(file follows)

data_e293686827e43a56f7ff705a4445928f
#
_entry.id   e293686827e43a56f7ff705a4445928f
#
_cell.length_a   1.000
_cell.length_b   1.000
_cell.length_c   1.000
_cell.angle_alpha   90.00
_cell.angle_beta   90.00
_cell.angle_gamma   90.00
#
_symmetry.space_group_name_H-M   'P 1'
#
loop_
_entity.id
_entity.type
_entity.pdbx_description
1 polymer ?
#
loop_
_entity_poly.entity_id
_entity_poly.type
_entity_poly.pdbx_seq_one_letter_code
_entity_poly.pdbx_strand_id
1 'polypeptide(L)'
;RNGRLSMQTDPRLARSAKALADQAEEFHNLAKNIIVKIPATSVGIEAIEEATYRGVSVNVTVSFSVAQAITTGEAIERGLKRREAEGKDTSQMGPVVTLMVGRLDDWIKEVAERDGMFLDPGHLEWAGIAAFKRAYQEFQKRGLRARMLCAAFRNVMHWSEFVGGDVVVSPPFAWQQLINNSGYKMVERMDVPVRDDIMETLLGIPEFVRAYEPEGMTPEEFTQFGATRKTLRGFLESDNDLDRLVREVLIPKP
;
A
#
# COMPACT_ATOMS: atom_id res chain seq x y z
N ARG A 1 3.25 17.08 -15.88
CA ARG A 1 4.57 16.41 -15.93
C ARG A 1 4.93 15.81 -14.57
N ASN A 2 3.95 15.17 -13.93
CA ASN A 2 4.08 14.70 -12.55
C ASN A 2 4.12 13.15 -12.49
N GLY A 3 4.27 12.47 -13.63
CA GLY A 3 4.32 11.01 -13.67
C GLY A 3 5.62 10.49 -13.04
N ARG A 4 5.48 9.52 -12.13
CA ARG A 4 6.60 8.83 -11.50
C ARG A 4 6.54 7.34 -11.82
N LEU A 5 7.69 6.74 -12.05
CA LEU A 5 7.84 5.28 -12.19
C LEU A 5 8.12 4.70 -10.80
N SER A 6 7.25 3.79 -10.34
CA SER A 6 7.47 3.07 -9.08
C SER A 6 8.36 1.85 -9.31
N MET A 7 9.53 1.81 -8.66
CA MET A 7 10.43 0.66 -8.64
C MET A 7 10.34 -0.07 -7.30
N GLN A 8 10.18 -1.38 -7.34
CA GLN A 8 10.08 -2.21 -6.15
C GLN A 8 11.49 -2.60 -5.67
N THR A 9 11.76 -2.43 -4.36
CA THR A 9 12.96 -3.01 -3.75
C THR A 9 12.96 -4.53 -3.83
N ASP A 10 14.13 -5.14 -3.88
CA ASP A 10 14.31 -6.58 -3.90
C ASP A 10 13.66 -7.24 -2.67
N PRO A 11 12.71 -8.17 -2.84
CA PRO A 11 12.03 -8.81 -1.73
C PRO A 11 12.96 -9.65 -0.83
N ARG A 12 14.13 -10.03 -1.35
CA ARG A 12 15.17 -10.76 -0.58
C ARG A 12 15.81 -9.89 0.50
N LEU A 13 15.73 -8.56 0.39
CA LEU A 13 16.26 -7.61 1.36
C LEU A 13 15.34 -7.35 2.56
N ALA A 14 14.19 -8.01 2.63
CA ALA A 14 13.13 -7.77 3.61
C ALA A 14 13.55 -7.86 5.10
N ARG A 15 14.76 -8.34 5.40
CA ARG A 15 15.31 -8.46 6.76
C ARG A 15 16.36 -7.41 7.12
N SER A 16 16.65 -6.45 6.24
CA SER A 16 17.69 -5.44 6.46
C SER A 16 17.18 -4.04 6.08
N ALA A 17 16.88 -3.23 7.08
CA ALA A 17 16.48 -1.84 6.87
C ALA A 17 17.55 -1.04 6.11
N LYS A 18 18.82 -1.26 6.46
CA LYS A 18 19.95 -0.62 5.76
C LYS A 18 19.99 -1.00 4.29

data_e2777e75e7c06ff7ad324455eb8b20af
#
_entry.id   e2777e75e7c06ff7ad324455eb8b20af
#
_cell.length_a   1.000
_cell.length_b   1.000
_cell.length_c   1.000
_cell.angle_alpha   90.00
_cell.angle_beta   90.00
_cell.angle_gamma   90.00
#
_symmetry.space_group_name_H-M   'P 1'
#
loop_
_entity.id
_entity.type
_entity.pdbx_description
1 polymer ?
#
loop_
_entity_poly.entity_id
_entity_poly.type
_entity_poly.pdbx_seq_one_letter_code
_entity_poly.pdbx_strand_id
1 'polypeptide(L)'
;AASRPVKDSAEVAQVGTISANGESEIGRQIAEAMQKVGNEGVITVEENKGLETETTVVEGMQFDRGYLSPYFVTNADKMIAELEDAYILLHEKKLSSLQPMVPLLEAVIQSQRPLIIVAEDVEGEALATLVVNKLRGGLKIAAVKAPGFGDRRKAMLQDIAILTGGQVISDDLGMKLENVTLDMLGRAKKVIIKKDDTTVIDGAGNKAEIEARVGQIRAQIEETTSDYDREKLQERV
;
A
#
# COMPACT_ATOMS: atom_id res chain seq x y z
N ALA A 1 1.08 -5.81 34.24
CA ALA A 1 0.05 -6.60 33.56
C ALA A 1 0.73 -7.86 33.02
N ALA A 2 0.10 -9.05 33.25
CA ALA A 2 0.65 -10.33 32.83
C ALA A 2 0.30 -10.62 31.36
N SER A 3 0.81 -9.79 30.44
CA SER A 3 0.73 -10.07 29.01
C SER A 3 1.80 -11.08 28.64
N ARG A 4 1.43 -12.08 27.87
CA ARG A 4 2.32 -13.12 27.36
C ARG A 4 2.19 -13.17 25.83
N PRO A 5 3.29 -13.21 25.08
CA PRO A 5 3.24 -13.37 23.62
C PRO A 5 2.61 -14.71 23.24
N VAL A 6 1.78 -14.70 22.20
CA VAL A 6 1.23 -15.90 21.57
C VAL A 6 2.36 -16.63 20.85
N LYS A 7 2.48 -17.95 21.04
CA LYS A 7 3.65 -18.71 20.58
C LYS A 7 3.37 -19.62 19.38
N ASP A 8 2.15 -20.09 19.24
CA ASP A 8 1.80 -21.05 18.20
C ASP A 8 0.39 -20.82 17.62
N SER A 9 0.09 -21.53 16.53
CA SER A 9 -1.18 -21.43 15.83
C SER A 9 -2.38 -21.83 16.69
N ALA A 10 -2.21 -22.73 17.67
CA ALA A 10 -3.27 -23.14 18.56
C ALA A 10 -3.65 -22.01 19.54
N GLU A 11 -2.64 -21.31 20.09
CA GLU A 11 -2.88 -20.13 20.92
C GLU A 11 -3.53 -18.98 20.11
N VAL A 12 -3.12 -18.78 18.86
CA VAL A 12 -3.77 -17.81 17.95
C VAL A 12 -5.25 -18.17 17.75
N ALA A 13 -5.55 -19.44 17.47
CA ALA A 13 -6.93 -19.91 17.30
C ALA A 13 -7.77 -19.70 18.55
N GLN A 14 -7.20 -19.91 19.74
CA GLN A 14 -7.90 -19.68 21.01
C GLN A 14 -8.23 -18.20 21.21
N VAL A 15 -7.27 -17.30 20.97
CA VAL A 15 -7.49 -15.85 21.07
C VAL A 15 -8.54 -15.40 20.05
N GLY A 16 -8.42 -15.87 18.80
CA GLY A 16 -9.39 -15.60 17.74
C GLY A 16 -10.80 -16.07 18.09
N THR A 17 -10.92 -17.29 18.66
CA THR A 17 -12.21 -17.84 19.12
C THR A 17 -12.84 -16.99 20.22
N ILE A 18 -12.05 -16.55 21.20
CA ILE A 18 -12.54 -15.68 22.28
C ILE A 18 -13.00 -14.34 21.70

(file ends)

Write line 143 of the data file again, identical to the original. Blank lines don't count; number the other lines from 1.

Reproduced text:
CA ALA A 10 -3.27 -23.14 18.56